When the year began I was already pregnant and in the middle of a degree program in Computer Science. So unless you are also pregnant, or also learning Java, I have little to offer in the way of book recommendations.

The one book I’ve been reading this year that has some universal appeal is They F*** You Up by psychologist Oliver James. James examines the “nature vs. nurture” debate and argues that the influence of parenting in the development of personality has been grossly underestimated. In fact, he argues that virtually all an adult’s behavioral and thought patterns are rooted in the way they were parented, even in cases of mental illness (which has been thought – wrongly, in James’s opinion – to be closely linked to genetics).

The book has some great insights into what makes people think and act the way they do. While it could be tempting to read it as a guide to blaming your parents for all your problems, James frequently encourages the reader not to do so. Instead, he hopes that you’ll use the insights from the book to take responsibility for changing those patterns from your childhood that don’t serve you in healthy ways.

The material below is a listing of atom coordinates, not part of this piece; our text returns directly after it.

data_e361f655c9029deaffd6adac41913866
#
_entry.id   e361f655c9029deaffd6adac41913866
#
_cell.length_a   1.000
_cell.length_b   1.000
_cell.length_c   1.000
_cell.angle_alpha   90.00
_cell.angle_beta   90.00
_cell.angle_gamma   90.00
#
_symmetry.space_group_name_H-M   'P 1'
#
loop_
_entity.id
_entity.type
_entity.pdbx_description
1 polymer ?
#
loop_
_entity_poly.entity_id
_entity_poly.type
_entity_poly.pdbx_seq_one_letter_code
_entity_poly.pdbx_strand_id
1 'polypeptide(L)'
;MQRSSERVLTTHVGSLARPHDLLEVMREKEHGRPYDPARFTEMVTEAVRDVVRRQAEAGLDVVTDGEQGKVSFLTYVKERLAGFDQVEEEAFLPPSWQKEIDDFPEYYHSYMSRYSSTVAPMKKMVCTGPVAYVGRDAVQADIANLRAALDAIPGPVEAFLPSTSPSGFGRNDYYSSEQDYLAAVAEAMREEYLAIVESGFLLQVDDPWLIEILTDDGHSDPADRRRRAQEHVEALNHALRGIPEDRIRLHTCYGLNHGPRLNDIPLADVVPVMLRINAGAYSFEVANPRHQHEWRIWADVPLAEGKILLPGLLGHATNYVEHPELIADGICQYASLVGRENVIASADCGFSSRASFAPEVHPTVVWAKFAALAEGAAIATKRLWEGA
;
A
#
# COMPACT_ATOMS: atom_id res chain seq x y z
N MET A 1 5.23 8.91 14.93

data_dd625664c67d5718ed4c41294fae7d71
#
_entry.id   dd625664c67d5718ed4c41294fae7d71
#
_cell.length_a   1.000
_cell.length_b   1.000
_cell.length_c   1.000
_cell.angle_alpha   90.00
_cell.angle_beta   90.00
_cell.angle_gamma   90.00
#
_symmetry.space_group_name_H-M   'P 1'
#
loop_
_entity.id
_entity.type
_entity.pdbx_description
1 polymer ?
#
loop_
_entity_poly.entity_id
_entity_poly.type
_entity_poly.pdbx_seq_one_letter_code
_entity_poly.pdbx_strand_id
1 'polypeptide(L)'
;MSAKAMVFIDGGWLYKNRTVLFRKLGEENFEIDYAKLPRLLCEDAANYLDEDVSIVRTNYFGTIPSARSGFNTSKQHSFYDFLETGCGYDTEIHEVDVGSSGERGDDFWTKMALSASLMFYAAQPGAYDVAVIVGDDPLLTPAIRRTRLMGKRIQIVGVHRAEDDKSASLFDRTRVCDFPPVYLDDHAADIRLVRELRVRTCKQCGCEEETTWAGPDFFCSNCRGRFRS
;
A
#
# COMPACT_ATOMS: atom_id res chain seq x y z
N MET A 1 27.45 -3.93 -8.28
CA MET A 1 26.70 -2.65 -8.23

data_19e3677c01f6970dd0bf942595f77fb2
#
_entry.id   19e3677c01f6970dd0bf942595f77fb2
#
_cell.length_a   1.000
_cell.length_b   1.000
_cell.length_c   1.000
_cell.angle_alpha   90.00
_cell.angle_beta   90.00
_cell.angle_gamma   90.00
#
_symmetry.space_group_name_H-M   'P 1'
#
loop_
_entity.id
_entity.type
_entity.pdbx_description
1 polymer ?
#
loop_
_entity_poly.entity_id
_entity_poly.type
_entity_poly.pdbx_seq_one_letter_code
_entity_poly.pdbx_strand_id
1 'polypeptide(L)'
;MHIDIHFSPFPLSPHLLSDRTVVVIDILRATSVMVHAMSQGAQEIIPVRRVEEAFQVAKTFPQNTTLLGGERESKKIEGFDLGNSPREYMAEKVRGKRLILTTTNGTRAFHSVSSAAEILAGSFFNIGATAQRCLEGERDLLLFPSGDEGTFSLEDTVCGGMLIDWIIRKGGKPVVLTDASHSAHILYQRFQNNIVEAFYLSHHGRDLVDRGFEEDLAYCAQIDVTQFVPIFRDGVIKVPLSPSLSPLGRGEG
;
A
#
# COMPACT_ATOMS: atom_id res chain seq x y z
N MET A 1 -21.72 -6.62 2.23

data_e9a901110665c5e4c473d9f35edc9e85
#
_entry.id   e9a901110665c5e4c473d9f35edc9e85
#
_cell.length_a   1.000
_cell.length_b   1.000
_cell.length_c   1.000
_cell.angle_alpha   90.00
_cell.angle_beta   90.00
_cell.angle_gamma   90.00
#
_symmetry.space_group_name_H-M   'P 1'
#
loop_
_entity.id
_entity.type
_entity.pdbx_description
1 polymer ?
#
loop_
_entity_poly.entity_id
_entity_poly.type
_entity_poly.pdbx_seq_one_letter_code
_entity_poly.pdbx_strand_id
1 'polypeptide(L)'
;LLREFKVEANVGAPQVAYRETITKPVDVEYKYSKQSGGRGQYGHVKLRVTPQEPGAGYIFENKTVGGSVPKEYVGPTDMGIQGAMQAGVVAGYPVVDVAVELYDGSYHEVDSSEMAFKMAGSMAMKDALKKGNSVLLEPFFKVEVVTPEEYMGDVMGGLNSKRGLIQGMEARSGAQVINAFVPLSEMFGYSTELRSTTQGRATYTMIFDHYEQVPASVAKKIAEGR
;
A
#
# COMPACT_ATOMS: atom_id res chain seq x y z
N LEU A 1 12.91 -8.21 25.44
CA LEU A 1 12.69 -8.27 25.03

The book has one very weird and very obvious flaw, in my view – which is that James interprets the “nature” in “nature vs. nurture” to mean genes. James sets up every single issue as being either a matter of genes or a matter of parenting. He believes that the role of genes has been overblown, and his evidence is compelling. But to propose parenting as the only alternative explanation seems bafflingly short-sighted. Plenty of things are natural without being genetic. Refusing to acknowledge that simple fact leads James to make some downright offensive assertions about sensitive matters like mental illness, sexuality, and working mothers. For instance, he declares that since there is no “gay gene,” that homosexuality is “caused” by abnormal parenting. James’s theories also seem to be wholly critical of working mothers. And when “science” appears to affirm all of society’s already entrenched ideas of sex and gender, that’s an obvious red flag.

If you’re able to dismiss the offensive parts without being too upset by them, there’s some interesting tidbits about family roles, discipline, sibling relationships, etc. It’s sparked some good conversations between my husband and me about the kind of parents we want to be. So if you think your parents might have f***ed you up, or if you’re terrified of f***ing up your children, like I am, then you might get something out of this book.

But as for turning your kid gay? Come on. That’s not a thing.